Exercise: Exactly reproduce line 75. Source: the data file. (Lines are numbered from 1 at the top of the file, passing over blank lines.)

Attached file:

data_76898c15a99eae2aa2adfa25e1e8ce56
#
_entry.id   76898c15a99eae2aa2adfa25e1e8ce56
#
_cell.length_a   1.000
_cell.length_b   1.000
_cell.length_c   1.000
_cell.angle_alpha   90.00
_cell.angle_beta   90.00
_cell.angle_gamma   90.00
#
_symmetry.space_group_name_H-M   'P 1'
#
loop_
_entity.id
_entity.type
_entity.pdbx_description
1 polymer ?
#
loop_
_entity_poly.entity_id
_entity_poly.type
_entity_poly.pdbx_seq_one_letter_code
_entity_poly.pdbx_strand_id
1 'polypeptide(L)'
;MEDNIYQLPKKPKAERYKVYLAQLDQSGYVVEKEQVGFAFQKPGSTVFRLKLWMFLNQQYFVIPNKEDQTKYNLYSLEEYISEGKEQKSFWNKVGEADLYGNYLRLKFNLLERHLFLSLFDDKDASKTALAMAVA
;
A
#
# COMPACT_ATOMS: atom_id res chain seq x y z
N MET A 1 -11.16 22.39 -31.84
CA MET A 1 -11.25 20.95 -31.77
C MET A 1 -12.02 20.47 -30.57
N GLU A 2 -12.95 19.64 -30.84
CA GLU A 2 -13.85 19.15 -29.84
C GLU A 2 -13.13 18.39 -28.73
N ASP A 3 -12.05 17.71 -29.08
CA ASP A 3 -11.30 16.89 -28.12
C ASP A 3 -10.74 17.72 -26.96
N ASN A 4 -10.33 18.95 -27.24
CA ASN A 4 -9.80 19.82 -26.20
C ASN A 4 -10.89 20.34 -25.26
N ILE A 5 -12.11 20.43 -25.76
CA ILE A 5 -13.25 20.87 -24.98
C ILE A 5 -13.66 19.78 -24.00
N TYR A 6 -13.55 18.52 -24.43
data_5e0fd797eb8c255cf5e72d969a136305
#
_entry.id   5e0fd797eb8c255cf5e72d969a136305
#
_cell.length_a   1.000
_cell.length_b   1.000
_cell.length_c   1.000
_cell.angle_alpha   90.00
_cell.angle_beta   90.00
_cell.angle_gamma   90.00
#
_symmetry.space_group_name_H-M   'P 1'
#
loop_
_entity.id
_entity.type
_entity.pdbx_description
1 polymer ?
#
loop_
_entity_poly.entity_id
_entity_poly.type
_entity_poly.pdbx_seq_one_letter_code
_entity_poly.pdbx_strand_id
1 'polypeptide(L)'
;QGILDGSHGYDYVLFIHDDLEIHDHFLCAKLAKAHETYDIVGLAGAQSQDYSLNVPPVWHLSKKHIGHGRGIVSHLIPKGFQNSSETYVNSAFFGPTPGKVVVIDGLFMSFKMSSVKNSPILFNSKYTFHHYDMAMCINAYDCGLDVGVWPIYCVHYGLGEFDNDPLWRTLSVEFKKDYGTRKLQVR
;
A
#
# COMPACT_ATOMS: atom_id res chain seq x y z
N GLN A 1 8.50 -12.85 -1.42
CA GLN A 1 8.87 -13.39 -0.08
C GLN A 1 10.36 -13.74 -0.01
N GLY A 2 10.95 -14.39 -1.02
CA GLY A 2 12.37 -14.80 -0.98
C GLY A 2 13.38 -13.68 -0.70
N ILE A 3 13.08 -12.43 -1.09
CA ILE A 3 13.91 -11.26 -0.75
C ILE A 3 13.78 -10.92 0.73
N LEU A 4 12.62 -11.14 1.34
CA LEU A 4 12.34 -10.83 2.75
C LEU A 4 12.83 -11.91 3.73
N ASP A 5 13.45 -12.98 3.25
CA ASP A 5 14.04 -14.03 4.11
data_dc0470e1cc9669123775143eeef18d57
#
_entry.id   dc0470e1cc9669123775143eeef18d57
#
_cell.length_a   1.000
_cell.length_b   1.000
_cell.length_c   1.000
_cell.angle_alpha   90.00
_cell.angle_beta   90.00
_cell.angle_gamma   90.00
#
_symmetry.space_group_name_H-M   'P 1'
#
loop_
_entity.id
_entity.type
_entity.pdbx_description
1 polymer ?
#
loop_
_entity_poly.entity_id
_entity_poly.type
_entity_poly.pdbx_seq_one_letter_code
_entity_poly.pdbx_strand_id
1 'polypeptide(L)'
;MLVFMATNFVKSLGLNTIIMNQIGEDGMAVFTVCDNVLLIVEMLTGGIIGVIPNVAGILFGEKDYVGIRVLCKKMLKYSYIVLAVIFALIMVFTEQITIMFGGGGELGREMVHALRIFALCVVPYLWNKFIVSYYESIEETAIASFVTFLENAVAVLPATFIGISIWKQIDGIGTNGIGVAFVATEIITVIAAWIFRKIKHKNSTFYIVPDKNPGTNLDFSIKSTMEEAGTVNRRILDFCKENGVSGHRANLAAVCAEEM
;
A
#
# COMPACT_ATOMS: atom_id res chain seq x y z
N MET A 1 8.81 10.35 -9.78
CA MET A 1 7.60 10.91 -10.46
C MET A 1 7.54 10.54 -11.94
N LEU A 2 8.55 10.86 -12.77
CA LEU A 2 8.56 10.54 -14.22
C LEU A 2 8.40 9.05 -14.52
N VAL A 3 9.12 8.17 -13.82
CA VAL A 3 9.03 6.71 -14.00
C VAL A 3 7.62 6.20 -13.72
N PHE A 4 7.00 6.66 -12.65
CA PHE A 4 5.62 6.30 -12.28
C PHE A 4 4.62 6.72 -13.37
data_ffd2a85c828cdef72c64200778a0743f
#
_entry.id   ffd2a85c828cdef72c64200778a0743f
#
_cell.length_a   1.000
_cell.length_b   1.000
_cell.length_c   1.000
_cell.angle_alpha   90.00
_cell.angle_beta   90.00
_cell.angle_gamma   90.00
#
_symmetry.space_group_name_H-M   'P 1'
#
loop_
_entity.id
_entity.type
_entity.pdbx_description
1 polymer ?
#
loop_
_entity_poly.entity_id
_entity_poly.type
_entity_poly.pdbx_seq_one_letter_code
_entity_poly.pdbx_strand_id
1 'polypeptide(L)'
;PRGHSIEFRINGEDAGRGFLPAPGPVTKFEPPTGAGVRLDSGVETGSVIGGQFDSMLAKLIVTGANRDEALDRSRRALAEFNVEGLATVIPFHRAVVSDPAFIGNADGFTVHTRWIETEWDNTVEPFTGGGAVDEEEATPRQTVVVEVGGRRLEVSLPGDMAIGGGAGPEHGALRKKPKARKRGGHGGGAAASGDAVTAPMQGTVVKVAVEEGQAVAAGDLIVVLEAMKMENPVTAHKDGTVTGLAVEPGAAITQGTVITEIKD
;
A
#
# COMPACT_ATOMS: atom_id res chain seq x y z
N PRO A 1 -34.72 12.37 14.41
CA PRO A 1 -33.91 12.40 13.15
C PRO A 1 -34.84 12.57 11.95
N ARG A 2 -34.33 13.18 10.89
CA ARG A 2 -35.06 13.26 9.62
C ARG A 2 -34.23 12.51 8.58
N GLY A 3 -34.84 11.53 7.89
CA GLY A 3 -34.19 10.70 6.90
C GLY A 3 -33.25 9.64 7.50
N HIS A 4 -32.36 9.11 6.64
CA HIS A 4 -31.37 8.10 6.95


#